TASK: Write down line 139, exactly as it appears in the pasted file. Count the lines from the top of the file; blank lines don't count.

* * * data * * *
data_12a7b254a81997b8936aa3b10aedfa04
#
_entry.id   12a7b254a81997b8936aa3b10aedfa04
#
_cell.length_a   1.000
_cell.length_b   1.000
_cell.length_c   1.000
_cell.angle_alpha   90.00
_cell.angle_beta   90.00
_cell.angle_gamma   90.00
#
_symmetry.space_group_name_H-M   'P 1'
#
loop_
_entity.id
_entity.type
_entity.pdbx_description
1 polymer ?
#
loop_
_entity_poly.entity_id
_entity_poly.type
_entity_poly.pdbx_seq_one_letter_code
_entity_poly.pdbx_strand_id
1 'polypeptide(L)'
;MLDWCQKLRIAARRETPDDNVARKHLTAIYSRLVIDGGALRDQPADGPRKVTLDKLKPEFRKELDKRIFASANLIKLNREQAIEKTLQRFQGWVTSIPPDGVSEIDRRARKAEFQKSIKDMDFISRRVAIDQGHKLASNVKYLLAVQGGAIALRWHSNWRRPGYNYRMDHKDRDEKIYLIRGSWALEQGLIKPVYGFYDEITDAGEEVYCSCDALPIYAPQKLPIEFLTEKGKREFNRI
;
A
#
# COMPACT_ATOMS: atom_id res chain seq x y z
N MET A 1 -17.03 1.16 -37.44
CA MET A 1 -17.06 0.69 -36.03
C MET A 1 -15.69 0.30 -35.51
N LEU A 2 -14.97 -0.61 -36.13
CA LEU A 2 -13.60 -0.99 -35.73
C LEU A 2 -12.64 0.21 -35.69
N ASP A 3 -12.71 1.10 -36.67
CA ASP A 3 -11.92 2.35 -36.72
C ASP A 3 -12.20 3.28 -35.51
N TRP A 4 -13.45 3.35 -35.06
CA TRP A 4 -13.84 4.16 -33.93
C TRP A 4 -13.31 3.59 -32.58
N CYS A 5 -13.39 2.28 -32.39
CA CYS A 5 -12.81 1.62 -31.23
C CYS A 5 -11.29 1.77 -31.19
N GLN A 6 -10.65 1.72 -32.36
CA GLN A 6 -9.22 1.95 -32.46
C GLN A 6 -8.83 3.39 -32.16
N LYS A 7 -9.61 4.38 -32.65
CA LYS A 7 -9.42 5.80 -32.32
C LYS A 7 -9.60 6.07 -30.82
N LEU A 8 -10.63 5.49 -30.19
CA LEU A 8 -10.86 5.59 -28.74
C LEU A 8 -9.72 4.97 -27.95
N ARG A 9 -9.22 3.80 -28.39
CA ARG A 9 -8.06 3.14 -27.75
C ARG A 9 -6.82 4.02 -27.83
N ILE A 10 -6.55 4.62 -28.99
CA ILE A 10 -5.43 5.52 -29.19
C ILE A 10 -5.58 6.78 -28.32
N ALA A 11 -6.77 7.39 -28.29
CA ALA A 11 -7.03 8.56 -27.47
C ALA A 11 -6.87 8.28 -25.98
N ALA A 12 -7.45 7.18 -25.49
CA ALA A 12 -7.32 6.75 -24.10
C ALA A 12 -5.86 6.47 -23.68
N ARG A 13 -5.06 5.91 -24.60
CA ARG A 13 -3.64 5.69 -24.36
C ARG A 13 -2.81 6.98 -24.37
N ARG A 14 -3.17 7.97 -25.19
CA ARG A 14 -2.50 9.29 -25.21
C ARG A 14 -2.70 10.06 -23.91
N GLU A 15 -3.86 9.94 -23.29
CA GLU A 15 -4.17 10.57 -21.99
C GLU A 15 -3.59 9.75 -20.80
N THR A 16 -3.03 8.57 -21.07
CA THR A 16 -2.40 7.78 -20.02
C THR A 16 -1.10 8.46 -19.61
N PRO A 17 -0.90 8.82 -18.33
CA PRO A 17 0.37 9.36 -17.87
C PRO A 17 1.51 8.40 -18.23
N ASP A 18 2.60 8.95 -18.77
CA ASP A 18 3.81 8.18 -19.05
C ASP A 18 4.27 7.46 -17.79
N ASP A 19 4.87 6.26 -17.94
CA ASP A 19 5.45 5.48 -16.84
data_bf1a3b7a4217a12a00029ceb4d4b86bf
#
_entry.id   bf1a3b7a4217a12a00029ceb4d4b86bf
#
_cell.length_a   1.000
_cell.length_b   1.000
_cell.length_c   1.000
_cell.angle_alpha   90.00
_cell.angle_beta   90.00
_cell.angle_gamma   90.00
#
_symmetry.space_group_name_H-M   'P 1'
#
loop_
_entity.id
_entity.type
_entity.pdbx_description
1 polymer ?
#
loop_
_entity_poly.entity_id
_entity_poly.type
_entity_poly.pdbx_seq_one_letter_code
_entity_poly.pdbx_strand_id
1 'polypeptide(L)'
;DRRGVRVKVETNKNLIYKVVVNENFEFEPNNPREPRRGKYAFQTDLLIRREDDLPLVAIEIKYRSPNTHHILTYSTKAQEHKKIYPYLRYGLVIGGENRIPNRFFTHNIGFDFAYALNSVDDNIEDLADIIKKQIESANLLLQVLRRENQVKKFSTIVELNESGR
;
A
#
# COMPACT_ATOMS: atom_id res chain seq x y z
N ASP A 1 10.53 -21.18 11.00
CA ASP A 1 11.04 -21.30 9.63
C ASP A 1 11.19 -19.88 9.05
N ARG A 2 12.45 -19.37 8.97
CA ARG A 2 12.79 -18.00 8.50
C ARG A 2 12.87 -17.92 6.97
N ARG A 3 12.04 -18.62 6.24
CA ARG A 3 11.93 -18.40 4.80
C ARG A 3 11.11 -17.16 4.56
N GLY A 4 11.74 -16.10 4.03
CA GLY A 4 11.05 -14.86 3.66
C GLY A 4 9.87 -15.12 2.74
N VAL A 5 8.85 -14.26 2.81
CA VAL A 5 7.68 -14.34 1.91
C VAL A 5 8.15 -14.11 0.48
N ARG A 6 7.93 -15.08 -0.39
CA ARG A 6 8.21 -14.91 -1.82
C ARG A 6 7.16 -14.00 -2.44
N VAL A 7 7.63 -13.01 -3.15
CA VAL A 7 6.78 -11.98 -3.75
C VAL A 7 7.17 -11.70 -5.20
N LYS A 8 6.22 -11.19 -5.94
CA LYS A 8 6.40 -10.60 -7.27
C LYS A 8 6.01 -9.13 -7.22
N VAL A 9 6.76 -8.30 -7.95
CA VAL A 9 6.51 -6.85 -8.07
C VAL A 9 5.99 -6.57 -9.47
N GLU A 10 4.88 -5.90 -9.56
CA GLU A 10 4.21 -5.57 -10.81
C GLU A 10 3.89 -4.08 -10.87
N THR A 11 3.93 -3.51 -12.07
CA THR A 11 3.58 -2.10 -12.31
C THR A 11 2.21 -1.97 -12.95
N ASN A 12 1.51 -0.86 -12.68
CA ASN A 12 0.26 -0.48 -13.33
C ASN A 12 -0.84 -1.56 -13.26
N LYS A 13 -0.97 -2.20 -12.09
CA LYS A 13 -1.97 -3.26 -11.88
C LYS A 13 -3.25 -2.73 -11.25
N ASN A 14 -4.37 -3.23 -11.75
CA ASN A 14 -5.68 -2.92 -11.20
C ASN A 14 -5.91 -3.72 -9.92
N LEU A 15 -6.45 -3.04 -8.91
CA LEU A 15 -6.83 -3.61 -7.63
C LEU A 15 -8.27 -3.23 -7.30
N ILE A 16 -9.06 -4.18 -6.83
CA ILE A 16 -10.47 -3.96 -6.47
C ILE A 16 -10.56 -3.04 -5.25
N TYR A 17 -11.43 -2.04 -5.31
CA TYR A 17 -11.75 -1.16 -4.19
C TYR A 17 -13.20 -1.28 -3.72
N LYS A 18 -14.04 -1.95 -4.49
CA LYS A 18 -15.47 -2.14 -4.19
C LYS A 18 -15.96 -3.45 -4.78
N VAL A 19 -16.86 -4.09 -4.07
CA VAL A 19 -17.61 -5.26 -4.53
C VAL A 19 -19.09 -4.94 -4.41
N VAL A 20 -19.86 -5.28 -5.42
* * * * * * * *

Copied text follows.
CA LYS A 8 6.40 -10.60 -7.27